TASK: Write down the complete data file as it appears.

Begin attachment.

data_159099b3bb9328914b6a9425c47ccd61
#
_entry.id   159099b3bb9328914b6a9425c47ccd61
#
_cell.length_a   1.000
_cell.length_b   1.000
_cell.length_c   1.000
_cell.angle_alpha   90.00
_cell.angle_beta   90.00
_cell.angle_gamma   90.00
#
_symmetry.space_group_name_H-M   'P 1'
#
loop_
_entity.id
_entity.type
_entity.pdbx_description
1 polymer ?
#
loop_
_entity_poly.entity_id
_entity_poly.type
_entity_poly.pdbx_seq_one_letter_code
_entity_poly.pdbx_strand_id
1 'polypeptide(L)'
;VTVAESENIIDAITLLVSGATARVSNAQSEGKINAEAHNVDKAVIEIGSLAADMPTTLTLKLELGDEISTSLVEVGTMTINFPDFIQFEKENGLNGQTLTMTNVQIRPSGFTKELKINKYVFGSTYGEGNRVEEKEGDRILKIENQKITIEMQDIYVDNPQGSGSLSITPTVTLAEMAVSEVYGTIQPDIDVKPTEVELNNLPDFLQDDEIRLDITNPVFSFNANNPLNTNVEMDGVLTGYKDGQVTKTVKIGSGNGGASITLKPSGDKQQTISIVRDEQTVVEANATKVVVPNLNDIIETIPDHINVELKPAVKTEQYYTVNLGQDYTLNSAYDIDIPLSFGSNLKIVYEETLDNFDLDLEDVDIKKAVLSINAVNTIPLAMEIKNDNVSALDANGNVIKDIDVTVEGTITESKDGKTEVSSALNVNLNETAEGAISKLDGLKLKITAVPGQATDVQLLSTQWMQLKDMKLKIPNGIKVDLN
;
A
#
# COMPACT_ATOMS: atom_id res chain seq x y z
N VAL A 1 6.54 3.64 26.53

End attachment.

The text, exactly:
data_159099b3bb9328914b6a9425c47ccd61
#
_entry.id   159099b3bb9328914b6a9425c47ccd61
#
_cell.length_a   1.000
_cell.length_b   1.000
_cell.length_c   1.000
_cell.angle_alpha   90.00
_cell.angle_beta   90.00
_cell.angle_gamma   90.00
#
_symmetry.space_group_name_H-M   'P 1'
#
loop_
_entity.id
_entity.type
_entity.pdbx_description
1 polymer ?
#
loop_
_entity_poly.entity_id
_entity_poly.type
_entity_poly.pdbx_seq_one_letter_code
_entity_poly.pdbx_strand_id
1 'polypeptide(L)'
;VTVAESENIIDAITLLVSGATARVSNAQSEGKINAEAHNVDKAVIEIGSLAADMPTTLTLKLELGDEISTSLVEVGTMTINFPDFIQFEKENGLNGQTLTMTNVQIRPSGFTKELKINKYVFGSTYGEGNRVEEKEGDRILKIENQKITIEMQDIYVDNPQGSGSLSITPTVTLAEMAVSEVYGTIQPDIDVKPTEVELNNLPDFLQDDEIRLDITNPVFSFNANNPLNTNVEMDGVLTGYKDGQVTKTVKIGSGNGGASITLKPSGDKQQTISIVRDEQTVVEANATKVVVPNLNDIIETIPDHINVELKPAVKTEQYYTVNLGQDYTLNSAYDIDIPLSFGSNLKIVYEETLDNFDLDLEDVDIKKAVLSINAVNTIPLAMEIKNDNVSALDANGNVIKDIDVTVEGTITESKDGKTEVSSALNVNLNETAEGAISKLDGLKLKITAVPGQATDVQLLSTQWMQLKDMKLKIPNGIKVDLN
;
A
#
# COMPACT_ATOMS: atom_id res chain seq x y z
N VAL A 1 6.54 3.64 26.53